After his dismissal, Mnangagwa was allowed to take refuge in South Africa. He was also allowed to leave once the new chain of events was set in motion. South African President Jacob Zuma had a talk with Mugabe after he was kept under house arrest and expressed the hope that civilians would be back in control at the earliest. Efforts seem to be ongoing to convince Mugabe to either resign or designate Mnangagwa as the ZANU-PF’s candidate for the presidency.

Zimbabweans still have a lot of respect for their leader. It will not be a surprise if Mugabe is allowed to spend the rest of his life in comfortable retirement in Zimbabwe or abroad.

Mugabe is the only leader Zimbabweans have known since their nation became independent in 1980 after a brutal war of liberation. Though Mugabe himself did not personally participate in the guerilla war against the white settler government of Rhodesia, as Zimbabwe was then known, he was the undisputed leader of ZANU.

“Comrade Bob”, as he is known, was among the group of progressive leaders on the African continent and could be counted on to stand up against the machinations of the West in Africa. The speech he delivered in this year’s United Nations General Assembly is a testament to his anti-imperialist credentials. In Zimbabwe, he will be remembered for contributions to the spread of education and adult literacy.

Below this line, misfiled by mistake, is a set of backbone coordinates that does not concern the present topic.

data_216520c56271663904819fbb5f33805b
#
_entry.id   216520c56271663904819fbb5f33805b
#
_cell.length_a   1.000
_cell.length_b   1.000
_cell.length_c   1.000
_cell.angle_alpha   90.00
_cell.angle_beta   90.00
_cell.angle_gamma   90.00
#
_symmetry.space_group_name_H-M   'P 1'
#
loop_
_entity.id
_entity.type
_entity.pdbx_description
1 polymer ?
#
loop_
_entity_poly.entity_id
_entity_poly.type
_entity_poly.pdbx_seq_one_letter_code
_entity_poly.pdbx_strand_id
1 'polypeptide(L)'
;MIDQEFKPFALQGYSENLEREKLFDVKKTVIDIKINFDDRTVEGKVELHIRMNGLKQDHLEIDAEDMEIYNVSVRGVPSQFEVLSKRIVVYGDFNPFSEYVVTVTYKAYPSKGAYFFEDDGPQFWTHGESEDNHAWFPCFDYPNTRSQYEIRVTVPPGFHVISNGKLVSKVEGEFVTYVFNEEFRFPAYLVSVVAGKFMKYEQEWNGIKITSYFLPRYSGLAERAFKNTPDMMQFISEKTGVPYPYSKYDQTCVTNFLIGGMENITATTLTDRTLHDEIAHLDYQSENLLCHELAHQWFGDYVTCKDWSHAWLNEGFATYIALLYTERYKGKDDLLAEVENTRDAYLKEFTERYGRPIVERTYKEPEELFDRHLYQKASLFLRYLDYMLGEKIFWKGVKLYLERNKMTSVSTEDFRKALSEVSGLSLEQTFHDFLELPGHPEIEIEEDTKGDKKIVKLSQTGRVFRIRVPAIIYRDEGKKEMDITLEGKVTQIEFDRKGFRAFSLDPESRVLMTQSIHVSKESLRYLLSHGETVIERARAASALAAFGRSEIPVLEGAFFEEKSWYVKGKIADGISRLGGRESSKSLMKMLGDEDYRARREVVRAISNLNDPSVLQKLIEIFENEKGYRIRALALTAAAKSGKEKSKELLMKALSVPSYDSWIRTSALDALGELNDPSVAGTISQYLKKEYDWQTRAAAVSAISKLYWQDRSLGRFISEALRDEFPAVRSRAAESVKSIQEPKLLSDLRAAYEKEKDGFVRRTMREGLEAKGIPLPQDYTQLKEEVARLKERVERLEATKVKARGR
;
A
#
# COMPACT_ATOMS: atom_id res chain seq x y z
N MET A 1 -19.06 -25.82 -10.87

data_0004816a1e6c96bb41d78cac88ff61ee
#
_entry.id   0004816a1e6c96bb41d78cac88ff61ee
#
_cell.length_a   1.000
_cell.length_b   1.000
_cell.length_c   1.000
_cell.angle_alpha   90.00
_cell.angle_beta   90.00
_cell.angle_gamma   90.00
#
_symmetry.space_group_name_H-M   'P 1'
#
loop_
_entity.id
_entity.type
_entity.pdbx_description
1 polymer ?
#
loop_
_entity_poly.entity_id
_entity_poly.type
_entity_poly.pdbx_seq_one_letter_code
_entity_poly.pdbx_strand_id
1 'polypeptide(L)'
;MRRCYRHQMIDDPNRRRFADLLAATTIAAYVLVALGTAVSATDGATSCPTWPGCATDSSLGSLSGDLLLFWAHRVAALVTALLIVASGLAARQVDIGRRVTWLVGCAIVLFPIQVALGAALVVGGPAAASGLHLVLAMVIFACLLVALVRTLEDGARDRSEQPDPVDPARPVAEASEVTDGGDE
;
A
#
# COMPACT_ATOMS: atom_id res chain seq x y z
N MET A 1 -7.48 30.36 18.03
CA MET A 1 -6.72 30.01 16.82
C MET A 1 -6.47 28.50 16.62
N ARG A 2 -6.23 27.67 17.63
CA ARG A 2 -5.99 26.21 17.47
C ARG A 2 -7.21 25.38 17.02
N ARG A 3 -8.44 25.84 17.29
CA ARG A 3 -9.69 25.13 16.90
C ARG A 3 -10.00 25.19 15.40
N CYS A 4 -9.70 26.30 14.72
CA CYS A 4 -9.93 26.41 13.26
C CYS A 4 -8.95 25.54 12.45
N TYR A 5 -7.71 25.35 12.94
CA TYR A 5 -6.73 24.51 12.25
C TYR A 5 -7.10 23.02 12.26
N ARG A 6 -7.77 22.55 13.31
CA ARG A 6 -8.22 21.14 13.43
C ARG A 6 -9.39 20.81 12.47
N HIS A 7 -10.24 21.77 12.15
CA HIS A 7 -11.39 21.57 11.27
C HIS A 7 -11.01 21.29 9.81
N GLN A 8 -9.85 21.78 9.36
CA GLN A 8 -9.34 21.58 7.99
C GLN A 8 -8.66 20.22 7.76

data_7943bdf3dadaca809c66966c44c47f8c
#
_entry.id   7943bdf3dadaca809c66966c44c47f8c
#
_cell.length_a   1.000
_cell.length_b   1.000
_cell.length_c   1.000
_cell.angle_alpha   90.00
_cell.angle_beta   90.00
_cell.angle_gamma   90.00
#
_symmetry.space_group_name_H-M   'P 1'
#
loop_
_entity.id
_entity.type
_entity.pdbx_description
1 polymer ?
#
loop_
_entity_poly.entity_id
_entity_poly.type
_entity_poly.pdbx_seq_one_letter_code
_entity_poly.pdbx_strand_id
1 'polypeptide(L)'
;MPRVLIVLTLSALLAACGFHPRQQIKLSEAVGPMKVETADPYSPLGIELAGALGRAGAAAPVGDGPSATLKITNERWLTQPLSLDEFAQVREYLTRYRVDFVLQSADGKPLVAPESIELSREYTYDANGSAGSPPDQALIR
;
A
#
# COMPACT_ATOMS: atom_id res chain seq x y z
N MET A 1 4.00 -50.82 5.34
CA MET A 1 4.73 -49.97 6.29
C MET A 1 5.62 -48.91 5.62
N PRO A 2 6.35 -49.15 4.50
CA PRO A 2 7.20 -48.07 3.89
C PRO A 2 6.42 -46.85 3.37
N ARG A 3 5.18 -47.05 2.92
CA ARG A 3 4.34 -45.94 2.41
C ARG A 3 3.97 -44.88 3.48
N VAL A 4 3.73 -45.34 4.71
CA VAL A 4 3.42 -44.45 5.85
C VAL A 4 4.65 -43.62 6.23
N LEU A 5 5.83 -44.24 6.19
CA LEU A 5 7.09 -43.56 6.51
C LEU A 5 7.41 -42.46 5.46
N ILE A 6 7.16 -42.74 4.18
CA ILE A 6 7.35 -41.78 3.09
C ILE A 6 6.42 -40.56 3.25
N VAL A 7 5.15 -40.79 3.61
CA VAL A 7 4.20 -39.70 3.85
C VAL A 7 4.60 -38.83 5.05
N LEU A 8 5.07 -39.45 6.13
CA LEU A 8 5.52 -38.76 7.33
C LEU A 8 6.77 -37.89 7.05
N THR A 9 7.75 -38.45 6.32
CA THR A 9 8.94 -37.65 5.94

The land reforms programme that he implemented came in for much criticism. It may have been executed in a haphazard manner, but it was long overdue. One per cent of the white population was owning more than 70 per cent of the best agricultural land in the country. It was only in the last two years that Mugabe allowed his wife, Grace, to openly test the political waters, much to the consternation of ZANU-PF’s old guard. Mugabe had also started sidelining long-serving members of his Cabinet.

Last year, another Vice President and a veteran of the liberation struggle, Joice Mujuru, was dismissed from the Cabinet. Some of them had ambitions of their own to succeed Mugabe.

One reason why Mugabe could continue so long at the helm of affairs was the intense infighting in the ruling party to succeed him. Now, with the ruling party, with a little bit of help from the army, finding a candidate to fill the huge void left by Mugabe, Zimbabwe can hopefully enter a period of political and economic stability.

John Cherian